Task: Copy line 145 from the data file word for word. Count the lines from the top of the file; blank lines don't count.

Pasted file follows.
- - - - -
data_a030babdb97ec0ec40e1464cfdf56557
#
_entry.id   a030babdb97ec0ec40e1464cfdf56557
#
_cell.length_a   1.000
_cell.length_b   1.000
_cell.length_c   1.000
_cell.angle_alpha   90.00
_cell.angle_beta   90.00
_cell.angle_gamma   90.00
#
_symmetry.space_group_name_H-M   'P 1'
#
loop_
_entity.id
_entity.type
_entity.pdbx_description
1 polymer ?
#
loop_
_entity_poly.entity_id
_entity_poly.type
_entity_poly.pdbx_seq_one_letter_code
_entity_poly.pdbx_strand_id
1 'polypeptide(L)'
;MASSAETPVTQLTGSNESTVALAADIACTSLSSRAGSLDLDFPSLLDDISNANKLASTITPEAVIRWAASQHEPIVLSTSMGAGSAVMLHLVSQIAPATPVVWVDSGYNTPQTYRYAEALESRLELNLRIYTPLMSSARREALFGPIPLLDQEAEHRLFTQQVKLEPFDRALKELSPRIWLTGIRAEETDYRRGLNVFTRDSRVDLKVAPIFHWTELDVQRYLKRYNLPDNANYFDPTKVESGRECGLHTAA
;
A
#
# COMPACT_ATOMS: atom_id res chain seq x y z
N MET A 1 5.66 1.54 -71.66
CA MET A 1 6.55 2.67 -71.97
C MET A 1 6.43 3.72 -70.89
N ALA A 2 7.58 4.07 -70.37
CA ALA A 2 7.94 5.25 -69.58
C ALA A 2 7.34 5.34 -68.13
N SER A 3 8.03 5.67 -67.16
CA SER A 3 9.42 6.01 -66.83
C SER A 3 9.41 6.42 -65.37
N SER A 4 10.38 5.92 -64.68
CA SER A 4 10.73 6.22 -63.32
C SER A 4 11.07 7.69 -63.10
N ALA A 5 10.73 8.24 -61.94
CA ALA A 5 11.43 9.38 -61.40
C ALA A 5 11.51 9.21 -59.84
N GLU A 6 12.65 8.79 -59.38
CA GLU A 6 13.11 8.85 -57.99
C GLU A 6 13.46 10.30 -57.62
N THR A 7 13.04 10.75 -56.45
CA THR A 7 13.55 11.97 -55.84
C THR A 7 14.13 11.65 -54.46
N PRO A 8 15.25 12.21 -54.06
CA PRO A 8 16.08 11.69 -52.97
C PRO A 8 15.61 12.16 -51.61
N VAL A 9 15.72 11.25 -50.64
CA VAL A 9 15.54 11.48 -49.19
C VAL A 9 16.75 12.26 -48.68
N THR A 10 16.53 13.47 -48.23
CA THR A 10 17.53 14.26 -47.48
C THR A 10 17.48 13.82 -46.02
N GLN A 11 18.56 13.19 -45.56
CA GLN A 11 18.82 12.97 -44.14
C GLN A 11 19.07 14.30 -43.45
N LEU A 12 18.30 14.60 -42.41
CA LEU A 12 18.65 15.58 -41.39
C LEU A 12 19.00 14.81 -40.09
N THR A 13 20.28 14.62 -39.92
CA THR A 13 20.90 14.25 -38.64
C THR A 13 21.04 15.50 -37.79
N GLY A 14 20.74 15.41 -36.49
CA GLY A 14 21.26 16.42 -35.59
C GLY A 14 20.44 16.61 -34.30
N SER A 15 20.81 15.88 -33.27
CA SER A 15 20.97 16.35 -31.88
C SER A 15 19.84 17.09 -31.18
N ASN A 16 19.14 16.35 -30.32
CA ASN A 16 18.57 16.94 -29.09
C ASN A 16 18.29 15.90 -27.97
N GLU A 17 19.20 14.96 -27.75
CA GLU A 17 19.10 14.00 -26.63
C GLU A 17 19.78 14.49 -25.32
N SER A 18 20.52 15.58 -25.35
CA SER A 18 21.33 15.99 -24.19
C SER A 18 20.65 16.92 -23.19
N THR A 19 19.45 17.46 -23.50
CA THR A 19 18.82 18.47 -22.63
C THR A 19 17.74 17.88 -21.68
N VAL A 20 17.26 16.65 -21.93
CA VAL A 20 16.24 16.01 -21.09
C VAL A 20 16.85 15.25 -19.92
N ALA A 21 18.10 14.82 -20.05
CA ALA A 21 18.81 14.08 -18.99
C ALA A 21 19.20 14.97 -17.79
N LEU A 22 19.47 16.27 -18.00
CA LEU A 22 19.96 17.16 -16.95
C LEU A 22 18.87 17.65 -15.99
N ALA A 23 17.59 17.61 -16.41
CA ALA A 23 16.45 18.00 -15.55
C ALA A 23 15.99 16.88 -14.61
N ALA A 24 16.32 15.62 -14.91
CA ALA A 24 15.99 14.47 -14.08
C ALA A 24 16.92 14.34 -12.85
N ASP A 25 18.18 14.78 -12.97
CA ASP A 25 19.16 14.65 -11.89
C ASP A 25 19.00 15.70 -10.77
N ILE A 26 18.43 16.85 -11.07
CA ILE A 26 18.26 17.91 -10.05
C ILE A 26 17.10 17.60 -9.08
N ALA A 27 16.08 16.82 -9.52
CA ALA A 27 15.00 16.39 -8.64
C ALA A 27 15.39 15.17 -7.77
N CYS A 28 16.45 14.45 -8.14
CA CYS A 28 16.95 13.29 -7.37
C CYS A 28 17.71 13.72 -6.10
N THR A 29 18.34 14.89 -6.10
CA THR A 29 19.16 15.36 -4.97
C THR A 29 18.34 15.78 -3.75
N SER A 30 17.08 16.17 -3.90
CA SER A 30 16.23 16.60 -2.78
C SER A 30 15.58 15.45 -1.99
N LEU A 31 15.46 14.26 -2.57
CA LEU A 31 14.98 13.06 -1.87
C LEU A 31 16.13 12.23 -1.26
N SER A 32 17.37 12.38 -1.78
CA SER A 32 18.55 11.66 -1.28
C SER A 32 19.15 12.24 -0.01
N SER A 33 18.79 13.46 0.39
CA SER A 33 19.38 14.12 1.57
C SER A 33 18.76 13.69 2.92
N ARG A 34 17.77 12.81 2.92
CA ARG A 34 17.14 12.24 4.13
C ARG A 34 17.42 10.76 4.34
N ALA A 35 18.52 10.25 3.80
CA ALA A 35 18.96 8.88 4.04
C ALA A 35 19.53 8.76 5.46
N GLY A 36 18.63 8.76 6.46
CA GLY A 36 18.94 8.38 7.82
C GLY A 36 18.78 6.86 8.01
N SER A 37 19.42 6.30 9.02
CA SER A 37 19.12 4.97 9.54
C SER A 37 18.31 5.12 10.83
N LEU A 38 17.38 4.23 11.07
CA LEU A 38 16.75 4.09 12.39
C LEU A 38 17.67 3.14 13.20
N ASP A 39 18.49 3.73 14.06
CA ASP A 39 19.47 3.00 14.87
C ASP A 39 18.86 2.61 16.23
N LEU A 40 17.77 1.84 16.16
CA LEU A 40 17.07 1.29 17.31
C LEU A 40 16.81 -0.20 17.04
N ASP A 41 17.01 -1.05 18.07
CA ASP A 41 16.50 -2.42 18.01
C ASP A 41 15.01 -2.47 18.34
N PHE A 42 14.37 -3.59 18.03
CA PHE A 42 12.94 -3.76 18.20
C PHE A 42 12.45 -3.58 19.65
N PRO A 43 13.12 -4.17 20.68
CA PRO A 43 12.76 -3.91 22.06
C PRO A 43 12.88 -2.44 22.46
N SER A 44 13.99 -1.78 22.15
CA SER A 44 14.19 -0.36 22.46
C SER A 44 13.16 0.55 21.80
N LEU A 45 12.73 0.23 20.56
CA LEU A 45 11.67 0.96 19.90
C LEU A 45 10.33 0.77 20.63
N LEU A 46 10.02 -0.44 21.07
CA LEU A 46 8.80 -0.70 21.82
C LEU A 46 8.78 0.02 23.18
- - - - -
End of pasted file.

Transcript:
N ASP A 39 18.49 3.73 14.06